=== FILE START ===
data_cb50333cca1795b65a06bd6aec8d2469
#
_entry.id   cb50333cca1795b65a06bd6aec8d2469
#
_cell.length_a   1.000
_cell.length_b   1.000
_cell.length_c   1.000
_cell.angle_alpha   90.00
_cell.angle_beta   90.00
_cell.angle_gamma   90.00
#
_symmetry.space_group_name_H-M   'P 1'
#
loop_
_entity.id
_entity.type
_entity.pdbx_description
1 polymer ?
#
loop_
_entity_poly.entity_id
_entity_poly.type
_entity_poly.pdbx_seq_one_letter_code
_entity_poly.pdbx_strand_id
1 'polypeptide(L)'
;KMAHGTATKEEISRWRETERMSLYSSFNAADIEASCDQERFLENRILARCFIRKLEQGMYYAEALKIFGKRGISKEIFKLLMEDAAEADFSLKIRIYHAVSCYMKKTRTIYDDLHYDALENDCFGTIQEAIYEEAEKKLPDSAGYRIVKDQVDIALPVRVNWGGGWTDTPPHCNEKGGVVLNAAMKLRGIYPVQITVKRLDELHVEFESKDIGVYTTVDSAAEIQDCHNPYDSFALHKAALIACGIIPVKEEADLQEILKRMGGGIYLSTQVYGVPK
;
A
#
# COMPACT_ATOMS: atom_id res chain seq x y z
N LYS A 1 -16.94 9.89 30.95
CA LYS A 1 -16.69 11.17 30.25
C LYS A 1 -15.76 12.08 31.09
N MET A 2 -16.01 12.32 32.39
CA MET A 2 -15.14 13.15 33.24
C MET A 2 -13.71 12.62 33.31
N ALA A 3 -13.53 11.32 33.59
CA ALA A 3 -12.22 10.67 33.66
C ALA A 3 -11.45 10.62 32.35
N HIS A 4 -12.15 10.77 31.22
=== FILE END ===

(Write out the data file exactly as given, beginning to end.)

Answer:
data_cb50333cca1795b65a06bd6aec8d2469
#
_entry.id   cb50333cca1795b65a06bd6aec8d2469
#
_cell.length_a   1.000
_cell.length_b   1.000
_cell.length_c   1.000
_cell.angle_alpha   90.00
_cell.angle_beta   90.00
_cell.angle_gamma   90.00
#
_symmetry.space_group_name_H-M   'P 1'
#
loop_
_entity.id
_entity.type
_entity.pdbx_description
1 polymer ?
#
loop_
_entity_poly.entity_id
_entity_poly.type
_entity_poly.pdbx_seq_one_letter_code
_entity_poly.pdbx_strand_id
1 'polypeptide(L)'
;KMAHGTATKEEISRWRETERMSLYSSFNAADIEASCDQERFLENRILARCFIRKLEQGMYYAEALKIFGKRGISKEIFKLLMEDAAEADFSLKIRIYHAVSCYMKKTRTIYDDLHYDALENDCFGTIQEAIYEEAEKKLPDSAGYRIVKDQVDIALPVRVNWGGGWTDTPPHCNEKGGVVLNAAMKLRGIYPVQITVKRLDELHVEFESKDIGVYTTVDSAAEIQDCHNPYDSFALHKAALIACGIIPVKEEADLQEILKRMGGGIYLSTQVYGVPK
;
A
#
# COMPACT_ATOMS: atom_id res chain seq x y z
N LYS A 1 -16.94 9.89 30.95
CA LYS A 1 -16.69 11.17 30.25
C LYS A 1 -15.76 12.08 31.09
N MET A 2 -16.01 12.32 32.39
CA MET A 2 -15.14 13.15 33.24
C MET A 2 -13.71 12.62 33.31
N ALA A 3 -13.53 11.32 33.59
CA ALA A 3 -12.22 10.67 33.66
C ALA A 3 -11.45 10.62 32.35
N HIS A 4 -12.15 10.77 31.22